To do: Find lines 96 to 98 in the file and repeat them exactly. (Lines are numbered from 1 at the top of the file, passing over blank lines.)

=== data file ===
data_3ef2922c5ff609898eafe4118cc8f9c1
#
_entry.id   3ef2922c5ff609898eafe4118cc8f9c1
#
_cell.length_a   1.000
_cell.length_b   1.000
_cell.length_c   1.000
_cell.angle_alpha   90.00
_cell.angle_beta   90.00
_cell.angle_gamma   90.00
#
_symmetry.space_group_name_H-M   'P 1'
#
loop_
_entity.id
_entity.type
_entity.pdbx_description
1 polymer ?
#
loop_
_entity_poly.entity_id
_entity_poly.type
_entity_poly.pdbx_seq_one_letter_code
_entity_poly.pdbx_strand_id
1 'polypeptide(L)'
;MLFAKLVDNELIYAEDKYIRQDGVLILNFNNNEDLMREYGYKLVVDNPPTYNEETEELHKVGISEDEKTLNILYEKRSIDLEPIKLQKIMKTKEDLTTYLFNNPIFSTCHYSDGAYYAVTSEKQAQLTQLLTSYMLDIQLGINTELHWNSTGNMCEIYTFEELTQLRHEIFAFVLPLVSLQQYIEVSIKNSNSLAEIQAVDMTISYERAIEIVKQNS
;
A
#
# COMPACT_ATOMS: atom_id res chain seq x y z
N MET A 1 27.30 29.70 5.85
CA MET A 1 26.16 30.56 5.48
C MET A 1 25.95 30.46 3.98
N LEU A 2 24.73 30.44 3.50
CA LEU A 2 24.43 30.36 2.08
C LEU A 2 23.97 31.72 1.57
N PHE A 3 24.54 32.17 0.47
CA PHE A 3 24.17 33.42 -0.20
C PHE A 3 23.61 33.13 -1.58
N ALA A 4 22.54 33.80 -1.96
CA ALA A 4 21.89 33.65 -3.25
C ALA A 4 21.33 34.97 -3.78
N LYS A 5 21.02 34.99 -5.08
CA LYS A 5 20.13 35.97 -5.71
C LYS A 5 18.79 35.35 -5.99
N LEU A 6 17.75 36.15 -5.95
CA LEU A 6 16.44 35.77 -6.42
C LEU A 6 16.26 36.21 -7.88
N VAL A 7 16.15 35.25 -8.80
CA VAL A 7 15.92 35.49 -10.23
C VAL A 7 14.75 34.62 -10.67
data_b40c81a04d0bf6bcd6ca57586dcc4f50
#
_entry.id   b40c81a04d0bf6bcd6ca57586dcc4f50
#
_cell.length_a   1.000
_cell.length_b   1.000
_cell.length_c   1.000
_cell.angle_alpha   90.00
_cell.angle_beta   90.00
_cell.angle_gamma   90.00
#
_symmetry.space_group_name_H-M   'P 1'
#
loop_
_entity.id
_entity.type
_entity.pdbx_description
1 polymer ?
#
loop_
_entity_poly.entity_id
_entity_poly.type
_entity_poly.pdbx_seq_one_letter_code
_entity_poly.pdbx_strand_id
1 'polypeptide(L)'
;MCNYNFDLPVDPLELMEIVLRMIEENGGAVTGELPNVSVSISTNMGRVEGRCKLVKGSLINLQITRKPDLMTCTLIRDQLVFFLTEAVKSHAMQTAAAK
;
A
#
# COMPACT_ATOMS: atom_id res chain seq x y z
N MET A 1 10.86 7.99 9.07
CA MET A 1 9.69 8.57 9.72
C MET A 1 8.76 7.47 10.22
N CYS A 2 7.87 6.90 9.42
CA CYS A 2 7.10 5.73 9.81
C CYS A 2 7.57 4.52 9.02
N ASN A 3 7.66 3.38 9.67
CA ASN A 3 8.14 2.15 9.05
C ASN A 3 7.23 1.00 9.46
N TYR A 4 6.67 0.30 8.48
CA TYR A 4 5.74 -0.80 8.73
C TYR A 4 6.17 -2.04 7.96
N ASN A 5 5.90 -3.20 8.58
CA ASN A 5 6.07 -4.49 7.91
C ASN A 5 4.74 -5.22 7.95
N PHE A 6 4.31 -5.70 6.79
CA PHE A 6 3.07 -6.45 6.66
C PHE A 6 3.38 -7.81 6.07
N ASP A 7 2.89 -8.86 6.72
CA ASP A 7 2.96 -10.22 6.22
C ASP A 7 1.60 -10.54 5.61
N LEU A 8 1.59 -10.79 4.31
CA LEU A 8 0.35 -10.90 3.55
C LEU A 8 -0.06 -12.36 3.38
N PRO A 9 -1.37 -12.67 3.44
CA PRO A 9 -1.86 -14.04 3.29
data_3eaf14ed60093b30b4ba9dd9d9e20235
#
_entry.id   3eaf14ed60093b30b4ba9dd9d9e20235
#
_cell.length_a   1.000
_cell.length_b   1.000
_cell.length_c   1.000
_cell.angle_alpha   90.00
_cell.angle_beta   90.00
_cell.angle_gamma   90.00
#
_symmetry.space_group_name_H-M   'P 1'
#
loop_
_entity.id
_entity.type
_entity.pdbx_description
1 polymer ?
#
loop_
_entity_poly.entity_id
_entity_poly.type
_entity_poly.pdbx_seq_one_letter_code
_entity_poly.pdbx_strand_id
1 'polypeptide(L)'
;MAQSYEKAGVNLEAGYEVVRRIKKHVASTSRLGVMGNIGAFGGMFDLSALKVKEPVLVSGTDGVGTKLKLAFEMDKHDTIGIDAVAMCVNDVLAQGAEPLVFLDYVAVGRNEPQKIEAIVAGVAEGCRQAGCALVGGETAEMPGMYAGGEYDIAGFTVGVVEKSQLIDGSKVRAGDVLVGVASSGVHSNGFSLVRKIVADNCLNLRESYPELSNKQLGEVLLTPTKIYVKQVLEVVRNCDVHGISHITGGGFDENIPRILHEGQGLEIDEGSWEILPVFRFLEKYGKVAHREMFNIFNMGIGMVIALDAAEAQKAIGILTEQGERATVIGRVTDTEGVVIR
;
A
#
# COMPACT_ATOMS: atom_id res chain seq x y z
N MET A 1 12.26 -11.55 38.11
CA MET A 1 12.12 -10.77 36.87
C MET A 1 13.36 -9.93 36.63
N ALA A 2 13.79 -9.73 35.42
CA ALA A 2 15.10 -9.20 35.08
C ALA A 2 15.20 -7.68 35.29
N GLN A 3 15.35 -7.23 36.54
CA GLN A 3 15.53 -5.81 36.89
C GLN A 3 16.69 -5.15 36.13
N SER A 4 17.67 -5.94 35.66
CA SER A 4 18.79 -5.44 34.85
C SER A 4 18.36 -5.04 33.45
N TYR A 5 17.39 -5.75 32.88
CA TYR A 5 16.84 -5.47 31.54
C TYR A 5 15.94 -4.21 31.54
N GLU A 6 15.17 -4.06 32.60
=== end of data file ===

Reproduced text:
C ASN A 5 4.74 -5.22 7.95
N PHE A 6 4.31 -5.70 6.79
CA PHE A 6 3.07 -6.45 6.66